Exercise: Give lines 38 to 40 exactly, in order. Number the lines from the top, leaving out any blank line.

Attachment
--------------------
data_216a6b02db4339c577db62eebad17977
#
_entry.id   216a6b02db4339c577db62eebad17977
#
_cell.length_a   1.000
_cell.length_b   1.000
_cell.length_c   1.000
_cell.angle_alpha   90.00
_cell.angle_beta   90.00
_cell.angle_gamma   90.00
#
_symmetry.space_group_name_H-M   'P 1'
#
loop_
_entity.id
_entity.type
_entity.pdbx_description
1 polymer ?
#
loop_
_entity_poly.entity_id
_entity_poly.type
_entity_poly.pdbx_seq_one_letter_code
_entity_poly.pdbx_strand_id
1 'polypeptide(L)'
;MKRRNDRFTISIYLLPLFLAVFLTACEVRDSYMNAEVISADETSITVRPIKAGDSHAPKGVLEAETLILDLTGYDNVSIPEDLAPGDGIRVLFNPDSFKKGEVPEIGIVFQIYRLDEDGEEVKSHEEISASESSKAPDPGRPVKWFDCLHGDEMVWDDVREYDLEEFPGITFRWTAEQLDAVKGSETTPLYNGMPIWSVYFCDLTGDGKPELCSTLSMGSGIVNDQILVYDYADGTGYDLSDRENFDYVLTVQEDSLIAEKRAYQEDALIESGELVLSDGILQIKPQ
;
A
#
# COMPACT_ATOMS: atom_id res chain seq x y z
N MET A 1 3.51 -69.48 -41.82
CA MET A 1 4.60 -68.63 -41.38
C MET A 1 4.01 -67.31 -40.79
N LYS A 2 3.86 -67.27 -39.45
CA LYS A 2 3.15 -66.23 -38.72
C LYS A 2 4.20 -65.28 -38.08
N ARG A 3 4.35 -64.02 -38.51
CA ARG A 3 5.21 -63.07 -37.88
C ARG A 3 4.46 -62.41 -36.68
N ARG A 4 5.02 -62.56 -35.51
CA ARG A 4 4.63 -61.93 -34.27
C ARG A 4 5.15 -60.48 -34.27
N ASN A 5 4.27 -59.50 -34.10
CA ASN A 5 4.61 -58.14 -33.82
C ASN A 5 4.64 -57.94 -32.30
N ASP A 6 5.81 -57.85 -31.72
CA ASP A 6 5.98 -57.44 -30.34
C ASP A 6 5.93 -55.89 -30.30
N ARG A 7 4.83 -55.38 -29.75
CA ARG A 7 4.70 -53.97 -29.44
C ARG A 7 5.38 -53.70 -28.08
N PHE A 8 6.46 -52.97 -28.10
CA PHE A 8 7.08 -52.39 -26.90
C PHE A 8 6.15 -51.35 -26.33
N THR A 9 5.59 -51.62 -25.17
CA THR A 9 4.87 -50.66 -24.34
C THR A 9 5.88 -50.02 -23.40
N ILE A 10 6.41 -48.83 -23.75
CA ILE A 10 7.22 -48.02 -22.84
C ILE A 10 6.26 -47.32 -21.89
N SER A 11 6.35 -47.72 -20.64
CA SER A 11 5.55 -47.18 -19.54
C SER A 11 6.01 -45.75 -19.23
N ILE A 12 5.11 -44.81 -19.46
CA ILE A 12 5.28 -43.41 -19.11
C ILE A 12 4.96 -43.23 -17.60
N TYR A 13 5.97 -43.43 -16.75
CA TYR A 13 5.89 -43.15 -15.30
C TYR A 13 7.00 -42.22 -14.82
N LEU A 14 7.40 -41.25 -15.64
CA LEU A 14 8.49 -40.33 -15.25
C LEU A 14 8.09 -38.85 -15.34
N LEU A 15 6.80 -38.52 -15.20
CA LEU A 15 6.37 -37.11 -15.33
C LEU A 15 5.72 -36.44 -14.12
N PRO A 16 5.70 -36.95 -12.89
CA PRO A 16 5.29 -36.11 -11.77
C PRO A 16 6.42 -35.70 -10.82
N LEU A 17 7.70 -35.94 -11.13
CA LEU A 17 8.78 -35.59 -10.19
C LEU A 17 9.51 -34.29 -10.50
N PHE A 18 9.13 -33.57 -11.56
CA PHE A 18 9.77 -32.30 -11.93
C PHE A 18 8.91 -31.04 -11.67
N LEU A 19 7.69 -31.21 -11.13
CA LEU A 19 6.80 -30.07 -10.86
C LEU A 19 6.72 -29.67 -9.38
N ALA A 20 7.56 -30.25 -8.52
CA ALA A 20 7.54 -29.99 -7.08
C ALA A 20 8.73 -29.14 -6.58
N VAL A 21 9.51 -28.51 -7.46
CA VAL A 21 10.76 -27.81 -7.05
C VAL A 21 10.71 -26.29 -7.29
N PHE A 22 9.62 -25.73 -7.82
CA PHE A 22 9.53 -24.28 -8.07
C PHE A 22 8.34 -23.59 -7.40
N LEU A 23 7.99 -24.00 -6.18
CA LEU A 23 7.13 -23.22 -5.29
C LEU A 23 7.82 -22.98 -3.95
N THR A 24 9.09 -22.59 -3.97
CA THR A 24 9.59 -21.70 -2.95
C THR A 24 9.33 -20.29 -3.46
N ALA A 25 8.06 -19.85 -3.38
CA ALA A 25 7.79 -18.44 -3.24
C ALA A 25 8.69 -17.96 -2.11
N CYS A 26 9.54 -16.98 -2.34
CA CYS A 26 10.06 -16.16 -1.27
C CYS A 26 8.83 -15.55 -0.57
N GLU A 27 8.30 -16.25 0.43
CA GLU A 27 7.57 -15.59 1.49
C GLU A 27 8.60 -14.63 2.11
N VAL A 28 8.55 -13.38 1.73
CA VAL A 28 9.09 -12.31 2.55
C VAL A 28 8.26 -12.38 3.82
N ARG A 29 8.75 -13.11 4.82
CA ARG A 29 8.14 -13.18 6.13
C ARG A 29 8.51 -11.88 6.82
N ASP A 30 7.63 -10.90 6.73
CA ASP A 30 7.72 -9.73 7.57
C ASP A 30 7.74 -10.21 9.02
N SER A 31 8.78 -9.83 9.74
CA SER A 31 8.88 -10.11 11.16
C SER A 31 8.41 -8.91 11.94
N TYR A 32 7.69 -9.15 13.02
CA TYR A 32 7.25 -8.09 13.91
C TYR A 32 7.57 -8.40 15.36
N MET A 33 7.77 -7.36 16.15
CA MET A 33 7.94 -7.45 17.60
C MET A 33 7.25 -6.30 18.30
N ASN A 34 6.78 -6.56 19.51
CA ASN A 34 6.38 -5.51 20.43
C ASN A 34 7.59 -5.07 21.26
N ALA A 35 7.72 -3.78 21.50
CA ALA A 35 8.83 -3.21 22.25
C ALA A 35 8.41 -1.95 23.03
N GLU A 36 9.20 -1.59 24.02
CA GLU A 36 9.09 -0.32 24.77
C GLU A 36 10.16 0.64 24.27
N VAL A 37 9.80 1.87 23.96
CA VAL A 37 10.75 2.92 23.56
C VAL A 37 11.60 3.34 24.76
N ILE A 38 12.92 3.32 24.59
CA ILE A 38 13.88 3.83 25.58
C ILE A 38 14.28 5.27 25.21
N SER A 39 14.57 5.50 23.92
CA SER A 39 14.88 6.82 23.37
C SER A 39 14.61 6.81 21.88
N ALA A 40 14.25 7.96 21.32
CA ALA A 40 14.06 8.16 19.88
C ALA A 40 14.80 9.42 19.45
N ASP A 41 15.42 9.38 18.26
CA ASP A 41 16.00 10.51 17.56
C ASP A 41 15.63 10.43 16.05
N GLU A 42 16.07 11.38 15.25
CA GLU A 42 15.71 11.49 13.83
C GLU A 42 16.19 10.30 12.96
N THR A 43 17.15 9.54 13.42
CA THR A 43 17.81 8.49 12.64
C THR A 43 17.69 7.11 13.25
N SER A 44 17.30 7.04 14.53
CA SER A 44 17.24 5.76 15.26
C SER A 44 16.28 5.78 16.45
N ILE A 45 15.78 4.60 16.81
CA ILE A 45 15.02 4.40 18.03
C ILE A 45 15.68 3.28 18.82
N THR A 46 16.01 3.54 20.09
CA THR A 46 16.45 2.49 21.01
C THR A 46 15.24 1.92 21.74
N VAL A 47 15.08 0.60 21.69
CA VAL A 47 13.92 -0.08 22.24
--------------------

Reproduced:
CA ARG A 3 5.21 -63.07 -37.88
C ARG A 3 4.46 -62.41 -36.68
N ARG A 4 5.02 -62.56 -35.51